Indigenous languages of the Americas are spoken by indigenous peoples from Alaska, Nunavut, and Greenland to the southern tip of South America, encompassing the land masses that constitute the Americas. These indigenous languages consist of dozens of distinct language families, as well as many language isolates and unclassified languages.
Many proposals to group these into higher-level families have been made, such as Joseph Greenberg's Amerind hypothesis. This scheme is rejected by nearly all specialists, due to the fact that some of the languages differ too significantly to draw any connections between them.
According to UNESCO, most of the indigenous American languages are critically endangered, and many are already extinct. The most widely spoken indigenous language is Southern Quechua, with about 6 to 7 million speakers, primarily in South America.
Thousands of languages were spoken by various peoples in North and South America prior to their first contact with Europeans. These encounters occurred between the beginning of the 11th century (with the Nordic settlement of Greenland and failed efforts in Newfoundland and Labrador) and the end of the 15th century (the voyages of Christopher Columbus). Several indigenous cultures of the Americas had also developed their own writing systems, the best known being the Maya script. The indigenous languages of the Americas had widely varying demographics, from the Quechuan languages, Aymara, Guarani, and Nahuatl, which had millions of active speakers, to many languages with only several hundred speakers. After pre-Columbian times, several indigenous creole languages developed in the Americas, based on European, indigenous and African languages.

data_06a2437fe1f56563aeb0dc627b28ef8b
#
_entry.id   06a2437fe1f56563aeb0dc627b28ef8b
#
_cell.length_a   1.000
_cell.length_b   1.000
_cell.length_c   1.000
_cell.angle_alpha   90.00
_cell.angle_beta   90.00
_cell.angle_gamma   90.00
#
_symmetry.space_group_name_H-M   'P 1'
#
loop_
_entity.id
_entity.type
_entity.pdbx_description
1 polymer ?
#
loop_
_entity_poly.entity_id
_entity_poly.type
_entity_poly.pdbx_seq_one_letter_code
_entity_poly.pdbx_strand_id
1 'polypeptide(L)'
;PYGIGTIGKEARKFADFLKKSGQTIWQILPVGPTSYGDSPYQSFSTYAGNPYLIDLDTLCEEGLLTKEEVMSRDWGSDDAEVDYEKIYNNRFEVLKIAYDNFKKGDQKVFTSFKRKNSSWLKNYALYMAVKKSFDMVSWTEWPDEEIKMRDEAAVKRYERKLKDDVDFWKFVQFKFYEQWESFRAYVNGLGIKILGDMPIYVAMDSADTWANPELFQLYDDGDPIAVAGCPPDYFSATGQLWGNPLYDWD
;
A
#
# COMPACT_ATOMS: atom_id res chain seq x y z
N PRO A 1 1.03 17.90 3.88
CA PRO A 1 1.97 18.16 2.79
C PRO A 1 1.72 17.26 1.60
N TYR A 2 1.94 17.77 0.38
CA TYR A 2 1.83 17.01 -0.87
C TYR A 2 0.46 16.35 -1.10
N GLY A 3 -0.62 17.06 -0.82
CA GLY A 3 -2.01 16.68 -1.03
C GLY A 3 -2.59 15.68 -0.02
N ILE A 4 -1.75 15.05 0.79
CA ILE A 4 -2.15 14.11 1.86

The European colonizers and their successor states had widely varying attitudes towards Native American languages. In Brazil, friars learned and promoted the Tupi language. In many Latin American colonies, Spanish missionaries often learned local languages and culture in order to preach to the natives in their own tongue and relate the Christian message to their indigenous religions. In the British American colonies, John Eliot of the Massachusetts Bay Colony translated the Bible into the Massachusett language, also called Wampanoag, or Natick (1661–1663; he published the first Bible printed in North America, the Eliot Indian Bible.
The Europeans also suppressed use of indigenous American languages, establishing their own languages for official communications, destroying texts in other languages, and insisting that indigenous people learn European languages in schools. As a result, indigenous American languages suffered from cultural suppression and loss of speakers. By the 18th and 19th centuries, Spanish, English, Portuguese, French, and Dutch, brought to the Americas by European settlers and administrators, had become the official or national languages of modern nation-states of the Americas.